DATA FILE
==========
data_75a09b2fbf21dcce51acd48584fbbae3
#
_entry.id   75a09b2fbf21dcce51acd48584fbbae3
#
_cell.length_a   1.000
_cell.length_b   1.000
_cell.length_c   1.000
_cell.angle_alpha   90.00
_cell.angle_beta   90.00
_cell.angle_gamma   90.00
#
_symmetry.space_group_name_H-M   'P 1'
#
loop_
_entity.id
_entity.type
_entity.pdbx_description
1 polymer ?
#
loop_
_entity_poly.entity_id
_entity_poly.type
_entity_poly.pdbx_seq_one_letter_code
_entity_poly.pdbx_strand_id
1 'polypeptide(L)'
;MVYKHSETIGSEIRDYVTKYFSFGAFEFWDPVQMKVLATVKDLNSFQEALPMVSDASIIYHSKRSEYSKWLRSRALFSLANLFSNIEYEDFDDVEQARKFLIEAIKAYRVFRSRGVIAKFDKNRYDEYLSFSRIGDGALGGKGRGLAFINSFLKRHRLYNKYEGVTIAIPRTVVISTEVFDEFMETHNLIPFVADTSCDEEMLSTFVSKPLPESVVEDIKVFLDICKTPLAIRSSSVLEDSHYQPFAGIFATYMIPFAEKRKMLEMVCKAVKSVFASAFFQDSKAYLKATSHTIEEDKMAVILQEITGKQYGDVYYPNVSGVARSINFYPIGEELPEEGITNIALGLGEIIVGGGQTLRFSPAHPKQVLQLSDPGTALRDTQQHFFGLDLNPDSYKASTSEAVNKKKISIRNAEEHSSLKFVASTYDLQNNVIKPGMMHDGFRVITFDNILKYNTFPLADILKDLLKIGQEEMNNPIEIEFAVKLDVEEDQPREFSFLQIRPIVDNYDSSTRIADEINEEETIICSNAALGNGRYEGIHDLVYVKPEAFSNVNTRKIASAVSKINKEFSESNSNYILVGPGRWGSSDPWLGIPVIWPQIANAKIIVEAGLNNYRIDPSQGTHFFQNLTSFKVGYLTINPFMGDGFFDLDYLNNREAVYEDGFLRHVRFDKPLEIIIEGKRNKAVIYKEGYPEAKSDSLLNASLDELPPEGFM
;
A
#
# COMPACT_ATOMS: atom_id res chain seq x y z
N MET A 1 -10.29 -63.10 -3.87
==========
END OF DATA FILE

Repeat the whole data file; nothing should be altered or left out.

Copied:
data_75a09b2fbf21dcce51acd48584fbbae3
#
_entry.id   75a09b2fbf21dcce51acd48584fbbae3
#
_cell.length_a   1.000
_cell.length_b   1.000
_cell.length_c   1.000
_cell.angle_alpha   90.00
_cell.angle_beta   90.00
_cell.angle_gamma   90.00
#
_symmetry.space_group_name_H-M   'P 1'
#
loop_
_entity.id
_entity.type
_entity.pdbx_description
1 polymer ?
#
loop_
_entity_poly.entity_id
_entity_poly.type
_entity_poly.pdbx_seq_one_letter_code
_entity_poly.pdbx_strand_id
1 'polypeptide(L)'
;MVYKHSETIGSEIRDYVTKYFSFGAFEFWDPVQMKVLATVKDLNSFQEALPMVSDASIIYHSKRSEYSKWLRSRALFSLANLFSNIEYEDFDDVEQARKFLIEAIKAYRVFRSRGVIAKFDKNRYDEYLSFSRIGDGALGGKGRGLAFINSFLKRHRLYNKYEGVTIAIPRTVVISTEVFDEFMETHNLIPFVADTSCDEEMLSTFVSKPLPESVVEDIKVFLDICKTPLAIRSSSVLEDSHYQPFAGIFATYMIPFAEKRKMLEMVCKAVKSVFASAFFQDSKAYLKATSHTIEEDKMAVILQEITGKQYGDVYYPNVSGVARSINFYPIGEELPEEGITNIALGLGEIIVGGGQTLRFSPAHPKQVLQLSDPGTALRDTQQHFFGLDLNPDSYKASTSEAVNKKKISIRNAEEHSSLKFVASTYDLQNNVIKPGMMHDGFRVITFDNILKYNTFPLADILKDLLKIGQEEMNNPIEIEFAVKLDVEEDQPREFSFLQIRPIVDNYDSSTRIADEINEEETIICSNAALGNGRYEGIHDLVYVKPEAFSNVNTRKIASAVSKINKEFSESNSNYILVGPGRWGSSDPWLGIPVIWPQIANAKIIVEAGLNNYRIDPSQGTHFFQNLTSFKVGYLTINPFMGDGFFDLDYLNNREAVYEDGFLRHVRFDKPLEIIIEGKRNKAVIYKEGYPEAKSDSLLNASLDELPPEGFM
;
A
#
# COMPACT_ATOMS: atom_id res chain seq x y z
N MET A 1 -10.29 -63.10 -3.87